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Water firms accused of ‘scandalous cover-up’ over sewage volume data

10 Aug 2023 3 minute read
Raw sewage. Effluent discharge pipe.

Water firms have been accused of a “scandalous cover-up” after being unable to show much sewage they are pumping into rivers and seas.

The Liberal Democrats said they had tried to find out the volume of pollution through Environment Information Regulations – similar to a freedom of information request – but were told that information did not exist.

A parliamentary committee last year found more than two billion litres of raw sewage had been dumped into the River Thames over two days following a storm.

Despite this, Thames Water told the Lib Dems that it “does not record the volume of wastewater discharged into the environment via storm overflows”.

Other companies across England and Wales said the monitors they used only measured frequency and duration of spills, not volume.

Six of these companies now face legal action for allegedly misleading the Environment Agency and Ofwat about the number of times they had discharged sewage, meaning they may have overcharged customers.

Water UK has said these claims were “entirely without merit”.

Dŵr Cymru (Welsh Water) released sewage into rivers, lakes and the sea around Wales for almost 600,000 hours last year, data released in April revealed.

Last month the not-for-profit company was downgraded by environment watchdog National Resources Wales over sewage pollution.

Scottish Water, which is publicly owned, does record and publish volume data, but only a small proportion of their discharges are monitored.

In Northern Ireland, sewage discharges are not routinely monitored and the last time information was released was in late 2021 in response to a question tabled in Stormont.

The Lib Dems believe that water firms in England and Wales are either not telling the truth about holding volume data or the monitors they have installed are inadequate.

They said previous requests for information found nearly a quarter of monitors were faulty or had not been fitted throughout 2021 and 2022.

Cover up

The party’s environment spokesman Tim Farron said: “These water firms could be guilty of a scandalous cover-up.

“We have no idea how many billions of litres of sewage are being pumped into our precious rivers and lakes.

“The true extent of environmental damage caused by this scandal is completely unknown. We don’t even know how much sewage is being pumped into bathing areas and shellfish water.”

A recent investigation by the Marine Conservation Society discovered around 6,000 emergency overflows – separate from the storm overflows water companies typically monitor – were not being recorded.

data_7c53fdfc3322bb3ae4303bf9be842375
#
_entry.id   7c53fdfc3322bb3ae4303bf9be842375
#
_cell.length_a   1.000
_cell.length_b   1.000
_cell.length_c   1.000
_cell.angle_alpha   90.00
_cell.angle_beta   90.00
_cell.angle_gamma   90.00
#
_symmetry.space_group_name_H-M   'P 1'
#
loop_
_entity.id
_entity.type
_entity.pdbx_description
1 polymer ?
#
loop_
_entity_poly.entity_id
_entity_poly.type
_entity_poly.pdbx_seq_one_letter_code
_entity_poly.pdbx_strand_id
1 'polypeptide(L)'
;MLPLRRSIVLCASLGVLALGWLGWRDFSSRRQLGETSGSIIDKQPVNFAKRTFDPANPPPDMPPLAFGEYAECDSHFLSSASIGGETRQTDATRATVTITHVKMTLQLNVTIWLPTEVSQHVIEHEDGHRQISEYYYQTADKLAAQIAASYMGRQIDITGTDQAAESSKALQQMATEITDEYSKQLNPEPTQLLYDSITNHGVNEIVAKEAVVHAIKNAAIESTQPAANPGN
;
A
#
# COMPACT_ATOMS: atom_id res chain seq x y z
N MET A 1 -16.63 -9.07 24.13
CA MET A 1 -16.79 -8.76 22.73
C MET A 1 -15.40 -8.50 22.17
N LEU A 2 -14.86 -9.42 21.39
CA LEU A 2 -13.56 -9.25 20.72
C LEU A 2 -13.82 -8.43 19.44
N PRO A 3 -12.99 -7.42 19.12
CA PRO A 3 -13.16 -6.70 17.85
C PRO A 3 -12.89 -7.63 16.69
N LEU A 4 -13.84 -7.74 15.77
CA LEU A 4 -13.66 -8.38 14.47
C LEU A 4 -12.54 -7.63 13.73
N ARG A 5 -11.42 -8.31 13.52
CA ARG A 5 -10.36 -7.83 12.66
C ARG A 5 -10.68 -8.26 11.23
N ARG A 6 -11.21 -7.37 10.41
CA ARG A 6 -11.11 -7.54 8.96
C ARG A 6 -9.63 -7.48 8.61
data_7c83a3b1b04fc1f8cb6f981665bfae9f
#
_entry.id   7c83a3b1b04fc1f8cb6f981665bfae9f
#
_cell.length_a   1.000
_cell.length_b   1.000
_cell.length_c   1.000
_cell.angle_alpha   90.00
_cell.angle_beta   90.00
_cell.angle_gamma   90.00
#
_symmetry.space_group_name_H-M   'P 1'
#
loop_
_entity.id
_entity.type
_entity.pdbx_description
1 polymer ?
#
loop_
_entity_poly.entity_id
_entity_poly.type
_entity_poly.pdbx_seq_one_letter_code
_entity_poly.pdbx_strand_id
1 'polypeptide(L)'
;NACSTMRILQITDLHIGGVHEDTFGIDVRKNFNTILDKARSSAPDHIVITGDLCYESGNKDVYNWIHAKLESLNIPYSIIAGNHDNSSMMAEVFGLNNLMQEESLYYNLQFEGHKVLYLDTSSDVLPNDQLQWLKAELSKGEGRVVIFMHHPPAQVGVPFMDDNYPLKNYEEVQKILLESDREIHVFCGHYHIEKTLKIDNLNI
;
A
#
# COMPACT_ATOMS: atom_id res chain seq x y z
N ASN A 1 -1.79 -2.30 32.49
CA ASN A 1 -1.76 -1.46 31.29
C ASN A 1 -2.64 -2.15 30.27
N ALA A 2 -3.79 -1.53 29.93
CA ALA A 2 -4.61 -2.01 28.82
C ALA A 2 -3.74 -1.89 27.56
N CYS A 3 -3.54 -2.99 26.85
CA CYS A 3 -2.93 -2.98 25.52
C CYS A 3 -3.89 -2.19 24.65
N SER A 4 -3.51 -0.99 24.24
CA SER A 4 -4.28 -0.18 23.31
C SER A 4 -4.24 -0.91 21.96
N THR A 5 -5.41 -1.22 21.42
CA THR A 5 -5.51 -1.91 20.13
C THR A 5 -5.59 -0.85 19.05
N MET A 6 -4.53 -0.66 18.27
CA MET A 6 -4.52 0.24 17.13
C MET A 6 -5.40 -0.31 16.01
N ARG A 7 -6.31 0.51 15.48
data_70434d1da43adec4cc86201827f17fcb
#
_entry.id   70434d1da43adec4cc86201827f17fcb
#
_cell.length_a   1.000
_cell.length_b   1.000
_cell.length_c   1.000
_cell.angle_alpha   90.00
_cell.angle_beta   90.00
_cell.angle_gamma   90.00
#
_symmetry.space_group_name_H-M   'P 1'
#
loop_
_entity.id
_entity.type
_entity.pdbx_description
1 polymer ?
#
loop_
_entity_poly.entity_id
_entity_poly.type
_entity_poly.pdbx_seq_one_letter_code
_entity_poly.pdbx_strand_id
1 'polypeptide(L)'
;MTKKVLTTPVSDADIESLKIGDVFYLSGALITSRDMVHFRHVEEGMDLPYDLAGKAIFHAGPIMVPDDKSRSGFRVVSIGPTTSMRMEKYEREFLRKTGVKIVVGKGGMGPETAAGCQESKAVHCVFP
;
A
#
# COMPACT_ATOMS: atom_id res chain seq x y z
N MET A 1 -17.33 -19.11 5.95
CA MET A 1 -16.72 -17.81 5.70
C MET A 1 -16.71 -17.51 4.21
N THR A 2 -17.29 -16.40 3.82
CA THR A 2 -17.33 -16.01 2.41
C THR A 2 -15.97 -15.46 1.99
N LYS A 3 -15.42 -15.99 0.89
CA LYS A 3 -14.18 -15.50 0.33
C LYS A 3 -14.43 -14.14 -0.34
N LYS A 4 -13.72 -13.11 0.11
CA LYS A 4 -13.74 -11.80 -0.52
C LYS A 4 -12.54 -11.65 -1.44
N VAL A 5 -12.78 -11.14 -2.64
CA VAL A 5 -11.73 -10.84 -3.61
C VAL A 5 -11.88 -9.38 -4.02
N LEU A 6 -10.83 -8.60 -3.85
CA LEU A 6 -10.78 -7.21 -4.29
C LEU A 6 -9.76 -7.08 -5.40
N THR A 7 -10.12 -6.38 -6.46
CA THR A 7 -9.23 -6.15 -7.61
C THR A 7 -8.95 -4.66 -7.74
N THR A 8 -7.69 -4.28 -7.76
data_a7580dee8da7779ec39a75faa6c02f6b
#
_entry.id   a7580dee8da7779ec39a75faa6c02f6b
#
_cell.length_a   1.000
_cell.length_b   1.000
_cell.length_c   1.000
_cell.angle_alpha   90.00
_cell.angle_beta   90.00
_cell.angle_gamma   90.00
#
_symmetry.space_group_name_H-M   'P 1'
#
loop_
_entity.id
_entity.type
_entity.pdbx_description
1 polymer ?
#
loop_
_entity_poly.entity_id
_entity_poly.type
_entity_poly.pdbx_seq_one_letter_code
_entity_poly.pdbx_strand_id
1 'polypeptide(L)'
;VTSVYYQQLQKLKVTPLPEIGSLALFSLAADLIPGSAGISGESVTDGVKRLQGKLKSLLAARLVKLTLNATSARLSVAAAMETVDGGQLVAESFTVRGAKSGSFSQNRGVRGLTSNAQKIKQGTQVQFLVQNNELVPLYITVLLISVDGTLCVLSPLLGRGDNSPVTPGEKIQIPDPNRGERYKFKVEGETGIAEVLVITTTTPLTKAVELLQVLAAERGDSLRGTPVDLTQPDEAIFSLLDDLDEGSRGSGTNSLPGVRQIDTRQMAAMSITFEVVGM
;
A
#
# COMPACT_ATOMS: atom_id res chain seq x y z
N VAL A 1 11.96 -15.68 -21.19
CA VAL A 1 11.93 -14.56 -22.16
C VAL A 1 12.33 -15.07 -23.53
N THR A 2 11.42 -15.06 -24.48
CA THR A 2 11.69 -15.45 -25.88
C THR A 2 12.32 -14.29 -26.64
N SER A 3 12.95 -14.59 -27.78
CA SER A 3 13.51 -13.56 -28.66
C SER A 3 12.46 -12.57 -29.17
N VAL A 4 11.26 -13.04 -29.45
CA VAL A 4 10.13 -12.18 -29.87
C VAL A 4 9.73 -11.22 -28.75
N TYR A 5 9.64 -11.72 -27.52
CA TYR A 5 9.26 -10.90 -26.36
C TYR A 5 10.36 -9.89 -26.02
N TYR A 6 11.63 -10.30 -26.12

Emergency overflows are only supposed to be used in critical situations, such as if there is an electrical failure at a pumping station.

Over 90% of them are not monitored either for volume, duration or frequency. Water companies are required to monitor only those that have the potential to discharge into shellfish waters.

Mr Farron said: “Either these firms are withholding data from the public, which would be an extremely serious offence, or they just aren’t bothering to fit proper sewage monitors.

“Ministers need to get tougher on these water firms by demanding they fit proper sewage monitors which are up to the job.

“The Government is letting water firms get away with faulty and flawed monitors.”

Water UK and Thames Water have been contacted for comment.

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Linda Jones
Linda Jones
11 months ago

Shameful. Surely the monitoring and recording of the amount of sewerage going into our rivers and lakes should be a basic requirement. Water companies are yet another example of how the privatisation of public services does not work. Profits are extracted in huge amounts while the services are inadequate or worse.

11 months ago
Reply to  Linda Jones

Something like 98.5% of DCWW discharging assets are monitored. It’s the other water companies that actually have no idea how much they are pumping out.

11 months ago

If legal action is taken against offending water companies and they are heavily penalised who do you think will end up footing the cost of the fine? ……….. Joe Public of course. They will pass on the cost to us by increasing prices. It’s time to start fining individuals rather than companies. What happens here in the UK? They get bonuses instead.

Catherine Hodgkinson
Catherine Hodgkinson
11 months ago

I can’t help feeling that the sewage problem is symbolic of the whole state of the country

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